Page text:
The thought is, if you’re going to take a life, it shouldn’t just be for a few choice cuts. You should be able to look the animal in the eye as it looks up at you from your plate.
Asia. A place where you’ll find all sorts of eyebrow-raising things on the menu. But it’s no longer the Far East that is throwing every part imaginable into the mix.
Unlike cultures not so keen on animal products being visually identifiable to their owner (say, by an eyeball gazing up from a plate), the Chinese are perfectly happy to confront their protein head on.
It’s part of their practical philosophy that, when you take an animal’s life, none of it should go to waste. From the nose to the tail, nearly everything gets eaten (from oxtail to fish lips). This has its roots in economic need. Traditionally, meat was hard to come by, so no one could afford to waste any part of the animal. As a result, the Chinese have found ingenious ways to cook more challenging cuts, including sliced offal, pork jelly and chicken feet.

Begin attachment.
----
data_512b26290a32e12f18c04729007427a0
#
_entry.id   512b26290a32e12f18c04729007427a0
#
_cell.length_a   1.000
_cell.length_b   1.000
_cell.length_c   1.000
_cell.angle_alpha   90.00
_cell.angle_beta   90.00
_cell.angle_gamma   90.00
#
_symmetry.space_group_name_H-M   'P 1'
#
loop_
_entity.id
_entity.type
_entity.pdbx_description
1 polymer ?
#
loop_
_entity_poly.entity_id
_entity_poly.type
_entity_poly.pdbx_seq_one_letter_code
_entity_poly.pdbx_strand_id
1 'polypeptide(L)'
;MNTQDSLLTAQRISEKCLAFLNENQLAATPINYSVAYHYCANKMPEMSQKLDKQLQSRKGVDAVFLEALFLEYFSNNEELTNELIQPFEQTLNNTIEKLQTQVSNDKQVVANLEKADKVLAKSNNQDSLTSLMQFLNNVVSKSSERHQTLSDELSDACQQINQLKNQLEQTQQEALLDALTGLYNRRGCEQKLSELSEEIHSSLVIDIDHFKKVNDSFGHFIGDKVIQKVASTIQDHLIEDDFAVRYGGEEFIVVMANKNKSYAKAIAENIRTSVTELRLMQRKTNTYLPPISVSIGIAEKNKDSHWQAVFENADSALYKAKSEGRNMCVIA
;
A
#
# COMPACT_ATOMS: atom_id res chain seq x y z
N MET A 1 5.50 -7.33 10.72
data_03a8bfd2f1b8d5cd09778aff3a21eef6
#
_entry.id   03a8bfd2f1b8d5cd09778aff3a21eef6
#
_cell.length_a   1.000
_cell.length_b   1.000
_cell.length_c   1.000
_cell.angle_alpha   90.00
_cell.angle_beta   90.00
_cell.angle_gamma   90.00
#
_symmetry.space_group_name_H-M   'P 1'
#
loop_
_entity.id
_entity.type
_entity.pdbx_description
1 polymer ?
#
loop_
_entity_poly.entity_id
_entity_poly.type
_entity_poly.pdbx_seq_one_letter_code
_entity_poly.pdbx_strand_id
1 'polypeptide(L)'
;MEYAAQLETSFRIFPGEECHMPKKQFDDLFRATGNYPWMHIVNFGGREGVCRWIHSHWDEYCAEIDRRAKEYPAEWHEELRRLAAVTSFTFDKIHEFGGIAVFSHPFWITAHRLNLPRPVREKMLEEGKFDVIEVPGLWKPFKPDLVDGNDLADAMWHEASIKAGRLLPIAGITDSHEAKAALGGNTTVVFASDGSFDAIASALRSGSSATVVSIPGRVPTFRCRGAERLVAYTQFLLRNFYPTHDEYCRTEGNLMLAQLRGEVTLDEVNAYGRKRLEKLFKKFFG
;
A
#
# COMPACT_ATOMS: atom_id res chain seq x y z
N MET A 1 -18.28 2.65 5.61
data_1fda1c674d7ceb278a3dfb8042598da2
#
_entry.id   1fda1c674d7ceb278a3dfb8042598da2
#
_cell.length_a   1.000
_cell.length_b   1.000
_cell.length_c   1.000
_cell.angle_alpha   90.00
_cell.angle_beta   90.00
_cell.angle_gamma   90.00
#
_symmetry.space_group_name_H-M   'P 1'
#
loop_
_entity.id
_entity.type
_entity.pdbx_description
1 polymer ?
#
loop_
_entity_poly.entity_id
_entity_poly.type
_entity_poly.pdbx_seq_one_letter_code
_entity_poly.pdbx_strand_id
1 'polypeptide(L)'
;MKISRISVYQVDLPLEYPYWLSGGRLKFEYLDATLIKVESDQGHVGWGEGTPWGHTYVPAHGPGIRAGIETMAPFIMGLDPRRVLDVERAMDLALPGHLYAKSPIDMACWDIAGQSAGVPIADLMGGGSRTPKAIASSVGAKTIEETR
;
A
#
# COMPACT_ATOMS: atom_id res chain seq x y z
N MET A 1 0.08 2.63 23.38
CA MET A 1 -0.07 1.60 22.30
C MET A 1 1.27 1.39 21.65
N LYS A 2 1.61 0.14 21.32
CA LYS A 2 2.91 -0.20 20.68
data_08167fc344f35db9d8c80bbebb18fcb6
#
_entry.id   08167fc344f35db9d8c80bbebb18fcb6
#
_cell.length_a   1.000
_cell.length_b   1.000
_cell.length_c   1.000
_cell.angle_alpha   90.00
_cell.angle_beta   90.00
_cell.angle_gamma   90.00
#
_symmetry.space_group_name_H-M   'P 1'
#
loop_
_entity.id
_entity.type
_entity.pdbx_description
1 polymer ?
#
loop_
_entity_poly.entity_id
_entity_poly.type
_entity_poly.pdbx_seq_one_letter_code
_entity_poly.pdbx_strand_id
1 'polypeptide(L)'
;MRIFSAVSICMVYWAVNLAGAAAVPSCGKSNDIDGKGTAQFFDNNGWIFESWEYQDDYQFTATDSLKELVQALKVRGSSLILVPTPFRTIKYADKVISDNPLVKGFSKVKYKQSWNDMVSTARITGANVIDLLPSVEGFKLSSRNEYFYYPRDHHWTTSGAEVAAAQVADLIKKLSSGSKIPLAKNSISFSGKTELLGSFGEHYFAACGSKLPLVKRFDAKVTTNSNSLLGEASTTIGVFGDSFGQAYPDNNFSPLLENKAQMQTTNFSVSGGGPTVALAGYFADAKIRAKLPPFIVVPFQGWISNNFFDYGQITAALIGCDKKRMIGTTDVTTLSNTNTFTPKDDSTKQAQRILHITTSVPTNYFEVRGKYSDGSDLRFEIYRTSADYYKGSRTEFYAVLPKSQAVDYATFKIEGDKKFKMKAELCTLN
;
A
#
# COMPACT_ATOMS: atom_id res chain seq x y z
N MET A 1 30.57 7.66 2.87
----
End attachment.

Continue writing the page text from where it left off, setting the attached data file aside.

In this, it’s not so much the individual ingredient that’s important, but rather the harmonious balance and contrast between all elements in the dish – this is a collectivist society, after all.
With this sort of adventurous palate, the Chinese have developed what you might call a high threshold for texture. Here, sucking the marrow from the bone is the best part of the meal, along with chewy, gooey, gloopy and rubbery foods. Flavour, too, is less of a concern, barbequed, pickled, fried or smoked.
While this all-animal approach was once out of favour in Anglo-Saxon countries, it’s now coming back into fashion for its ethical merits, at both high-end restaurants and street eateries across the UK. On the menu at Taiwanese outpost Old Tree Dai Wan Bee, in Chinatown, you can find all parts of the pig. No trotters spared.< Go Back